One of the fun aspects of the game is watching your hand play out. Aside from the decision making, everything here is automatic. Creatures die and go immediately to the graveyard. Spells get cast and the effect is felt immediately. When tokens are called for, they’re put immediately into play. When attributes are added to a creature’s health, the card’s attack and defense totals are changed on the card. If a creature can fly, the card hovers above the table. All the little things that people don’t think about in the middle of gameplay or would get lost are put on display in fantastic fashion. Especially when you cast high-powered spells and creatures, which come with their own animations that stand out on the board and spell trouble for your opponent.
Winning comes with its own set of circumstances as you gain experience and level up, which will unlock new card decks for you to open. Booster packs, essentially. You can also complete challenges within the game like casting 50 green spells in a day, which will reward you with in-game currency to go buy other booster packs and starter decks. Something I’m sure a lot of fans won’t be happy about that is in the game is that there’s a real-world money way to buy more in-game currency to buy desks. Which is basically the same as buying loot boxes. We’re letting WotC off the hook on this one because the game (or at least the beta for now) is free to play. So the only way for them to make money off the game is through microtransactions or advertisements. And personally speaking as someone who has self-control and knows what my money is worth, I’d rather have the shop than ads playing after every game.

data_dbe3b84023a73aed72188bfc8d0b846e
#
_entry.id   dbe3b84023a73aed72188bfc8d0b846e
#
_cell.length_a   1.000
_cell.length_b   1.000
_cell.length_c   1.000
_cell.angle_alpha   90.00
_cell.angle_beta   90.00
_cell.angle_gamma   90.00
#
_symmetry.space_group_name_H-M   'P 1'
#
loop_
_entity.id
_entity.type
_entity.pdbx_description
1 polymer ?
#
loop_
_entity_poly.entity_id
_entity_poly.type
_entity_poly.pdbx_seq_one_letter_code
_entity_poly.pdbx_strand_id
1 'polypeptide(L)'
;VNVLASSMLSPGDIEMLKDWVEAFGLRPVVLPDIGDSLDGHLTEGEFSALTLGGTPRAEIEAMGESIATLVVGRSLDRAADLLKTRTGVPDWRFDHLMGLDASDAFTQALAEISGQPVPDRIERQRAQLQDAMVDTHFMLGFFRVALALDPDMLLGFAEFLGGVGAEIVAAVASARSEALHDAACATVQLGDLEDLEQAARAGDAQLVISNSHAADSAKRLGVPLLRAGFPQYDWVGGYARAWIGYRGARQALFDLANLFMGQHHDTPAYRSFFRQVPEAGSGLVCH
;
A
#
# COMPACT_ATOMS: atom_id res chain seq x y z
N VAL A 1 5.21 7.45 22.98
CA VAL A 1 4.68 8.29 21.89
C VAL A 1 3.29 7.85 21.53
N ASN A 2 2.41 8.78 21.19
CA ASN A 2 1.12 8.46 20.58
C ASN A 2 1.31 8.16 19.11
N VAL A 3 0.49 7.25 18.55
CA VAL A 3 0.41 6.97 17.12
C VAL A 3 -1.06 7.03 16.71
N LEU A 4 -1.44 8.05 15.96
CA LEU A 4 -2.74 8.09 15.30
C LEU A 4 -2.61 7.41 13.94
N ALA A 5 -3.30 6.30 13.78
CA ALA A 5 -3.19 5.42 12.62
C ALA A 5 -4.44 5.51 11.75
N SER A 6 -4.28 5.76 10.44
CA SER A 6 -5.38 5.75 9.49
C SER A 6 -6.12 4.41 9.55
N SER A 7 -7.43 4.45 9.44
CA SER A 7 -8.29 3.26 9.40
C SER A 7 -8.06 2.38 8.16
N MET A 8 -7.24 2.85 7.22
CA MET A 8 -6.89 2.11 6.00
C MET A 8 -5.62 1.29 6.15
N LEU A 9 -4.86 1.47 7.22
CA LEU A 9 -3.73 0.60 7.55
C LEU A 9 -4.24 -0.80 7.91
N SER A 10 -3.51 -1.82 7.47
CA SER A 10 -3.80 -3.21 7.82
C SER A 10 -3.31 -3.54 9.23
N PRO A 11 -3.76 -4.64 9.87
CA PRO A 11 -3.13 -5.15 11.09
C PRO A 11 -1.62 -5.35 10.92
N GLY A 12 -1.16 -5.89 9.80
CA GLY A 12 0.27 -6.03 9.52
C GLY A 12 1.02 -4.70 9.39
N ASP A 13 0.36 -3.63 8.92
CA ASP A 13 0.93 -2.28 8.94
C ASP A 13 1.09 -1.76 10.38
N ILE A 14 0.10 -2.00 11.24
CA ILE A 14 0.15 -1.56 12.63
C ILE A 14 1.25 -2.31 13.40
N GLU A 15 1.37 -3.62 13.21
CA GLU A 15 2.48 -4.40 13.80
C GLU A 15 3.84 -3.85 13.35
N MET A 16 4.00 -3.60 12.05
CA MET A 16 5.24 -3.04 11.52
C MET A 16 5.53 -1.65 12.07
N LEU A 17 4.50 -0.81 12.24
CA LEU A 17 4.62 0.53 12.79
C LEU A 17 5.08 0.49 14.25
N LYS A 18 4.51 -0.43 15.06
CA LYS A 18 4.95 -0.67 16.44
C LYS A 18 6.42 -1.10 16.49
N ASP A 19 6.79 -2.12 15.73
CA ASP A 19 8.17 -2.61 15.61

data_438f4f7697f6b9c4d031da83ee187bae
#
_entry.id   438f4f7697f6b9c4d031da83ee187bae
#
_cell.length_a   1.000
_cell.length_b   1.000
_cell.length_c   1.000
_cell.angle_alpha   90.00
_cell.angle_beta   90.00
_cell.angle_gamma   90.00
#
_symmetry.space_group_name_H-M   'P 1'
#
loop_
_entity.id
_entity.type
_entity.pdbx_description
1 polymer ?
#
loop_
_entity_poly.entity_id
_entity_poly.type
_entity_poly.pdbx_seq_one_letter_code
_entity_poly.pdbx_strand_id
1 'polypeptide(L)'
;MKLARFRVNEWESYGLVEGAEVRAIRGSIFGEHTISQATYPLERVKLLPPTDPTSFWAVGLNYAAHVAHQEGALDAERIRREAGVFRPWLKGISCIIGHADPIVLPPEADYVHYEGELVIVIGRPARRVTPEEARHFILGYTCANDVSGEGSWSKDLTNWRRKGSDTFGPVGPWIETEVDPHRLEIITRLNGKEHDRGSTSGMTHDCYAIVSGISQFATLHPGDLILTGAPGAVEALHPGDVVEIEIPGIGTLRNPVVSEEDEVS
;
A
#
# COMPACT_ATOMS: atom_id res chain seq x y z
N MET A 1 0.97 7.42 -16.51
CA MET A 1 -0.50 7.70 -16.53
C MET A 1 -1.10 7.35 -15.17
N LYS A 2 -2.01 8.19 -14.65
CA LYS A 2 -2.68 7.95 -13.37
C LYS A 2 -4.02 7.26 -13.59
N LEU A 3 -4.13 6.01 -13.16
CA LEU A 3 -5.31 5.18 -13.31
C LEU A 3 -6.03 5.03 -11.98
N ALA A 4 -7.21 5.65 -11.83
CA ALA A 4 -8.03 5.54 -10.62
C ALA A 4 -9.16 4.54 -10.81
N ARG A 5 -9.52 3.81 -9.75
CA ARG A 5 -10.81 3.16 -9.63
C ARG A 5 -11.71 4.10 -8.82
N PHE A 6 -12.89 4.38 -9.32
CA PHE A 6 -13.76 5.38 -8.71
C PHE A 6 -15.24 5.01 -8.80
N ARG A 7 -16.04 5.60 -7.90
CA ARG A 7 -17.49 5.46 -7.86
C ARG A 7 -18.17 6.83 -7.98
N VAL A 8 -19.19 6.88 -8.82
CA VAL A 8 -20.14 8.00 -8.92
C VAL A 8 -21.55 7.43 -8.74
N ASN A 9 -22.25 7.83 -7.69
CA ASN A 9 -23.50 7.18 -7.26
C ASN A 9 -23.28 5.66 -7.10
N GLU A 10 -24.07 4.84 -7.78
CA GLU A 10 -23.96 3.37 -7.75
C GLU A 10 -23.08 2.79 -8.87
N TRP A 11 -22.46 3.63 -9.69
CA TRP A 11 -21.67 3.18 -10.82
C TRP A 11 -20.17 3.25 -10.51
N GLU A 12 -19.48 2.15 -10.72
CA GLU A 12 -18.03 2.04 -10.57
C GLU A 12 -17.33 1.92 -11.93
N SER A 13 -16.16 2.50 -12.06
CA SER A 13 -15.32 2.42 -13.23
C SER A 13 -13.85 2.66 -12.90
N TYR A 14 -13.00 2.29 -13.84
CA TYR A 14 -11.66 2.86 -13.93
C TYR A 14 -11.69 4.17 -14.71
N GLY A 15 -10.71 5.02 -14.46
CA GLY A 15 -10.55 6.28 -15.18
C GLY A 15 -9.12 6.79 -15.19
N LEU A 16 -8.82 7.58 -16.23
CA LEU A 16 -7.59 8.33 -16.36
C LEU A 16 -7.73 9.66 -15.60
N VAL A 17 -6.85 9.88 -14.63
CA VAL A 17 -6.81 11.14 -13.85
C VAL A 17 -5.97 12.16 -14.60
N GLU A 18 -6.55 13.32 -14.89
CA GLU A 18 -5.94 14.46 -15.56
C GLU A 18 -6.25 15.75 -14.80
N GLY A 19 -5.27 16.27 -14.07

We got a little in-game currency to try it out and see how the decks work out, and to our surprise, this is very RNG. There’s no pre-built system in place, meaning the booster decks don’t have a pre-determined set of cards. Everything that’s “packed” is random. I got a couple of cards that were the same, but it wasn’t like I got the same set of cards twice in a row. You can choose between Guilds of Ravnica, M19 Core Set, Dominaria, Ixalan, and Rivals of Ixalan right now. All of them cost something different depending on how many packs you purchase.